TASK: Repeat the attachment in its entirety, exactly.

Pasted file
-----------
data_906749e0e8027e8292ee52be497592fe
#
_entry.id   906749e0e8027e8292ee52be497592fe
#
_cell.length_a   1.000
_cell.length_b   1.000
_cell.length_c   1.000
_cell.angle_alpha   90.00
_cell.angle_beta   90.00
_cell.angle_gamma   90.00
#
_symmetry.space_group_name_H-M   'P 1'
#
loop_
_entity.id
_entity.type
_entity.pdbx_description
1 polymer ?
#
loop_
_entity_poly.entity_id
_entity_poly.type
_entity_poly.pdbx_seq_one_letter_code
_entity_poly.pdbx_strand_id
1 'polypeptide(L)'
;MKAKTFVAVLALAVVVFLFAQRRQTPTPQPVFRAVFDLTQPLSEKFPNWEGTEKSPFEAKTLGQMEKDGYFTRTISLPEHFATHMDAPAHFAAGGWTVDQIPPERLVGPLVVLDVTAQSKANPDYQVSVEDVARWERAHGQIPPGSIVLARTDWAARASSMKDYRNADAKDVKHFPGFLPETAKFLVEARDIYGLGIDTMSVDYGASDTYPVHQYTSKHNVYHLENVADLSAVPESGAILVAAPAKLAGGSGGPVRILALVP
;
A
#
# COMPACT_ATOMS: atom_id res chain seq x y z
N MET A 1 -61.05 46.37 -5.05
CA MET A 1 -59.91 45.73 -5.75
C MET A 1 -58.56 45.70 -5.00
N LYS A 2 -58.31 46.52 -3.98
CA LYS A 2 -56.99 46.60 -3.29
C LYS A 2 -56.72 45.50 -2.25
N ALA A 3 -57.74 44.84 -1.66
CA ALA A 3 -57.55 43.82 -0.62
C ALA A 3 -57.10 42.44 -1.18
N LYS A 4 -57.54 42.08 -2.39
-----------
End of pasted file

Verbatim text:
data_906749e0e8027e8292ee52be497592fe
#
_entry.id   906749e0e8027e8292ee52be497592fe
#
_cell.length_a   1.000
_cell.length_b   1.000
_cell.length_c   1.000
_cell.angle_alpha   90.00
_cell.angle_beta   90.00
_cell.angle_gamma   90.00
#
_symmetry.space_group_name_H-M   'P 1'
#
loop_
_entity.id
_entity.type
_entity.pdbx_description
1 polymer ?
#
loop_
_entity_poly.entity_id
_entity_poly.type
_entity_poly.pdbx_seq_one_letter_code
_entity_poly.pdbx_strand_id
1 'polypeptide(L)'
;MKAKTFVAVLALAVVVFLFAQRRQTPTPQPVFRAVFDLTQPLSEKFPNWEGTEKSPFEAKTLGQMEKDGYFTRTISLPEHFATHMDAPAHFAAGGWTVDQIPPERLVGPLVVLDVTAQSKANPDYQVSVEDVARWERAHGQIPPGSIVLARTDWAARASSMKDYRNADAKDVKHFPGFLPETAKFLVEARDIYGLGIDTMSVDYGASDTYPVHQYTSKHNVYHLENVADLSAVPESGAILVAAPAKLAGGSGGPVRILALVP
;
A
#
# COMPACT_ATOMS: atom_id res chain seq x y z
N MET A 1 -61.05 46.37 -5.05
CA MET A 1 -59.91 45.73 -5.75
C MET A 1 -58.56 45.70 -5.00
N LYS A 2 -58.31 46.52 -3.98
CA LYS A 2 -56.99 46.60 -3.29
C LYS A 2 -56.72 45.50 -2.25
N ALA A 3 -57.74 44.84 -1.66
CA ALA A 3 -57.55 43.82 -0.62
C ALA A 3 -57.10 42.44 -1.18
N LYS A 4 -57.54 42.08 -2.39